In Farmers Weekly’s Business Clinic, experts tackle readers’ business questions on financial, management, insurance and legal issues.
Here Johnny Dudgeon of Savills advises on how tenants can build a case for a rent reduction and the procedure to follow.
Q: We are a mainly arable mixed farm with some sheep and beef on an estate with three let farms. Our landlord served a rent review notice on our AHA tenancy last September – I assume he intended to seek an increase from September 2015.
Since then we have heard nothing more but output prices have plummeted while input costs in the main continue rising.
As a result I think I have a good case for a rent reduction.
Obviously I will present budgets but I would like some advice on how to build a strong case – what will I need to support my argument? Is there other information from outside my farm which would help?
A Under the Agricultural Holdings Act (AHA) 1986, either party can serve notice and choose to act or not on that notice.
The AHA defines the rent properly payable as “the rent at which the holding might reasonably be expected to be let by a prudent and willing landlord to a prudent and willing tenant”, taking into account all relevant factors.
It is a failing of the legislation that notice must be served 12 months in advance of any rent change and price volatility is no friend.
As well as a robust budget and a forecast of net farm income, you should support your case with extra information such as comparable evidence of rents in the area for similar holdings and full accounts showing costs of production and details of average yields.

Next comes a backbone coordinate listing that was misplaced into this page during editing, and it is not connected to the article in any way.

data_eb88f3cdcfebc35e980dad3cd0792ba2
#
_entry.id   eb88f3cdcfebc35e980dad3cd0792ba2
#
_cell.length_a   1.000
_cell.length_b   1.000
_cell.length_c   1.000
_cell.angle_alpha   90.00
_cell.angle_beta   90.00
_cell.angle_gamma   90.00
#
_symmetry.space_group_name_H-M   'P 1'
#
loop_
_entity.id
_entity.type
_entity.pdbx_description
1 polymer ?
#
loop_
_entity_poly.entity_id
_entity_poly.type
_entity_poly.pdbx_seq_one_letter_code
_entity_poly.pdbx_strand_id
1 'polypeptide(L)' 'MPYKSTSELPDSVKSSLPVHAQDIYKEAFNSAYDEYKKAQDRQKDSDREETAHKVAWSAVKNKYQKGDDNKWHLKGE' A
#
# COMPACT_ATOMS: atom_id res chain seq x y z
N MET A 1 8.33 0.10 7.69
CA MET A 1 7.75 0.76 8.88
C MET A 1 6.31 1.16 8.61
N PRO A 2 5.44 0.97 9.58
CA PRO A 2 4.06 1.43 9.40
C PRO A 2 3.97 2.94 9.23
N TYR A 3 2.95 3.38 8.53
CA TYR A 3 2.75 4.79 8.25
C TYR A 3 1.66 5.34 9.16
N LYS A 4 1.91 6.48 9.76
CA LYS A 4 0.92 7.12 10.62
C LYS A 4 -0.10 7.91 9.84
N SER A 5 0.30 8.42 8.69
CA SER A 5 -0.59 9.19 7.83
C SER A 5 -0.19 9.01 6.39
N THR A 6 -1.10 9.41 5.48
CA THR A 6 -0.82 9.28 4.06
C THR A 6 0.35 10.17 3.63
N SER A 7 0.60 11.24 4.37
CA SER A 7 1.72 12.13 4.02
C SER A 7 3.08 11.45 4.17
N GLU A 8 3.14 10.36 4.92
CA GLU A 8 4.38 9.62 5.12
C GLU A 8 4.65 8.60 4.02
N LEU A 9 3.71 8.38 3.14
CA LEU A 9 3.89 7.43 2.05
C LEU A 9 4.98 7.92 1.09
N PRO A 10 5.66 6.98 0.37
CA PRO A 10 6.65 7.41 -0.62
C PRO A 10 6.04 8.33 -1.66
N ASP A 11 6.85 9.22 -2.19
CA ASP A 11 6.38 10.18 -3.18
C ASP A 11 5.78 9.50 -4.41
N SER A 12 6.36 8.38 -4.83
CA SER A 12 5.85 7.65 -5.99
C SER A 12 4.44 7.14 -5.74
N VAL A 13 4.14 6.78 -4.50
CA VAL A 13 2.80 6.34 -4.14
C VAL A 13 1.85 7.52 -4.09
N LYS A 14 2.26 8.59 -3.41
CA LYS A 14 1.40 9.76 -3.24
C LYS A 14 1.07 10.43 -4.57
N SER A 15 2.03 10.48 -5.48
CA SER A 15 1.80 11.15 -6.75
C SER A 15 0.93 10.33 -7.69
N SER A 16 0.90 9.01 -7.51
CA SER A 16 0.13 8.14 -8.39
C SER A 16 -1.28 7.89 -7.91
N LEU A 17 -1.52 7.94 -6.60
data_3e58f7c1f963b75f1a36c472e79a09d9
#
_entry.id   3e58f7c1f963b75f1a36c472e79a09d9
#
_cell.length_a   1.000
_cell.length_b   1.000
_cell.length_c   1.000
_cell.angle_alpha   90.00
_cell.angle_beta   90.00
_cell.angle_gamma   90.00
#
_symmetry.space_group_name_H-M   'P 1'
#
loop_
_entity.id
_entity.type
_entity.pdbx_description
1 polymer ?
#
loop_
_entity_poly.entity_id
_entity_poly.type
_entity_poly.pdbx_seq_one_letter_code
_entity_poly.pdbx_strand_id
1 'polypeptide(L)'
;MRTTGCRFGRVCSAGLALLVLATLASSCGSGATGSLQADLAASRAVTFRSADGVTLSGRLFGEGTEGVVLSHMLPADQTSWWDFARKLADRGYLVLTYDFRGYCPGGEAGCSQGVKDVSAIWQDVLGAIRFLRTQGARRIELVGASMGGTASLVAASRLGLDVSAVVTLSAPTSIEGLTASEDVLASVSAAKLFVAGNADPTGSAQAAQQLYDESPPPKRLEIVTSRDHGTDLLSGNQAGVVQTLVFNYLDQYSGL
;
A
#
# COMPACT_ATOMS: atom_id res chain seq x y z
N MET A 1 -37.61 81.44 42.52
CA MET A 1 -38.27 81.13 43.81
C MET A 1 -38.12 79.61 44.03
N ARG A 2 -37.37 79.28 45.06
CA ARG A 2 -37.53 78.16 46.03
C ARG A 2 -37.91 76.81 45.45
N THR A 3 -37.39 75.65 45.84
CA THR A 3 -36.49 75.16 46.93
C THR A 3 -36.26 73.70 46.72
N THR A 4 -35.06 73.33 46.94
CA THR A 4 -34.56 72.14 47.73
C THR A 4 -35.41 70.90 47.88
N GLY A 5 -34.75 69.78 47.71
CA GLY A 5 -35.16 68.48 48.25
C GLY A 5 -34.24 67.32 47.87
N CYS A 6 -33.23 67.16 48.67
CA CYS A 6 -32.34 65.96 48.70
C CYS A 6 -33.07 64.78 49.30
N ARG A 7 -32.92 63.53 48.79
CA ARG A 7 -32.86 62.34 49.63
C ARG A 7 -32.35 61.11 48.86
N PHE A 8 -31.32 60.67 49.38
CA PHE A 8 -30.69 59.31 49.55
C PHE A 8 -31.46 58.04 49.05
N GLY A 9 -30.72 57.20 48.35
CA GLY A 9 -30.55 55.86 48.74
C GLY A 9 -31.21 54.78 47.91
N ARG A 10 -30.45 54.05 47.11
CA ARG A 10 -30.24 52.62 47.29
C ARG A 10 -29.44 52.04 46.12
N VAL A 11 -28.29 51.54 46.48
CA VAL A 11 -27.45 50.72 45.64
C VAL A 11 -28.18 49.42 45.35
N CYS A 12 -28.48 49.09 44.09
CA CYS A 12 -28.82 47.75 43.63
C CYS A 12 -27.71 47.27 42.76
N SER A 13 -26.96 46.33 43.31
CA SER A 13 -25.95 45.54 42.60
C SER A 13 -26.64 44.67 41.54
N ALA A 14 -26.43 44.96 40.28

It will be important to clarify and understand any tenant’s improvements that have been made with the landlord’s consent, as these must be disregarded in the rent negotiation process.
You should not delay in putting your case for a reduction.
Given that we have heard nothing, how should we time our approach for a reduction?
However, if by, say, three weeks before the rent review date there is no agreement, it would be a good idea to appoint an arbitrator, so that if you have not reached agreement when the year’s notice has run, negotiations can continue for as long as the arbitrator is content with this. An arbitration hearing will not necessarily be needed.
The cost of appointing an arbitrator is about £115. If you fail to agree by the end of the year’s notice, and do not appoint an arbitrator, then the effect of the notice lapses.
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